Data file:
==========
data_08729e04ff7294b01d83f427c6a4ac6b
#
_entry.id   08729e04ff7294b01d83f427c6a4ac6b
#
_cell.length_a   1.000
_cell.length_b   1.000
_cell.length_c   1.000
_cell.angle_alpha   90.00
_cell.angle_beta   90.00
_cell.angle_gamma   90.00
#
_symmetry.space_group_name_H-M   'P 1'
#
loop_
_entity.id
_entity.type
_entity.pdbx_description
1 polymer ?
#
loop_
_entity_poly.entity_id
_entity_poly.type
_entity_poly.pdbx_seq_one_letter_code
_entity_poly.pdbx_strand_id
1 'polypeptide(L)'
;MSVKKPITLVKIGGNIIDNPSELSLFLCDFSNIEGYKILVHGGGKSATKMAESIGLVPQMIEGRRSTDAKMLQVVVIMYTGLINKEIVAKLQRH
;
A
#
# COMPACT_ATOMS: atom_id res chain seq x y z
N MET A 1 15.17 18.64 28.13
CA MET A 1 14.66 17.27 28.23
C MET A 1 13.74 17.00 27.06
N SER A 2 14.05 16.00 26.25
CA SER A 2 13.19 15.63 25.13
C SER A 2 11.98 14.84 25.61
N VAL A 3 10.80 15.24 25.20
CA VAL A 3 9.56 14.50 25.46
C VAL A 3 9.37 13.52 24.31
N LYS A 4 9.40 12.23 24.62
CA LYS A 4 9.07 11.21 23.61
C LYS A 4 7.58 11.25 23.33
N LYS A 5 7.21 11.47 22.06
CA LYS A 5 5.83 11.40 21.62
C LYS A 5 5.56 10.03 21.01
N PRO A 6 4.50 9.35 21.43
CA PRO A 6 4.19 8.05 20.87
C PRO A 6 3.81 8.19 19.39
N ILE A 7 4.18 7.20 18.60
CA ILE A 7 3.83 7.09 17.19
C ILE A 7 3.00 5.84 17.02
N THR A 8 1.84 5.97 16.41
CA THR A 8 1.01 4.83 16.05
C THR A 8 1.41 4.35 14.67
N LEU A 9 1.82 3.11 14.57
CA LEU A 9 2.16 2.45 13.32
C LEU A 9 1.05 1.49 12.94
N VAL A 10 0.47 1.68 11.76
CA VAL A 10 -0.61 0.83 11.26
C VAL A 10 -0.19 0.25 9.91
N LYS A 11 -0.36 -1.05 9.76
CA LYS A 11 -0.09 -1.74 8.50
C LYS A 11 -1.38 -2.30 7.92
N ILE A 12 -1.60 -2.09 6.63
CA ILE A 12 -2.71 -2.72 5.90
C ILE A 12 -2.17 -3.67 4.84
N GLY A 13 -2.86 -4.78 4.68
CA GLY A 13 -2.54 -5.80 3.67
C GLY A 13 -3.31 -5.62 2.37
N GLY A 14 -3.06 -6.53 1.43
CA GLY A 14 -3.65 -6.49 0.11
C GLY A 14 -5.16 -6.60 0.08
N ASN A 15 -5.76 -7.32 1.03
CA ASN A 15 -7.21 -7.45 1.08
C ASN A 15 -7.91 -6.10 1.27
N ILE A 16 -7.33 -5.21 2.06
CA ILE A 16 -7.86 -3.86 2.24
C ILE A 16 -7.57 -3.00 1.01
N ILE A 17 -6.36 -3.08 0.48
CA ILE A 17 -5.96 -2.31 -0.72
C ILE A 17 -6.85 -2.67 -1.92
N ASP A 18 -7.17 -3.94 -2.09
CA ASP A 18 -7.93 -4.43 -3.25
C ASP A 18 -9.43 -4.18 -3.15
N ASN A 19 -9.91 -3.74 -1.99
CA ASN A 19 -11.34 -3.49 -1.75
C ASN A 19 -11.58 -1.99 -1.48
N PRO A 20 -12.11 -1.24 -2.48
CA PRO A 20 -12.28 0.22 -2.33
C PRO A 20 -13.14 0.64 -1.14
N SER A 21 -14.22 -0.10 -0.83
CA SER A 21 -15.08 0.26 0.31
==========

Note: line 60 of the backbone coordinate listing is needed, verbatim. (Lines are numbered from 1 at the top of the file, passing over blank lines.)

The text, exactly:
C VAL A 10 -0.19 0.25 9.91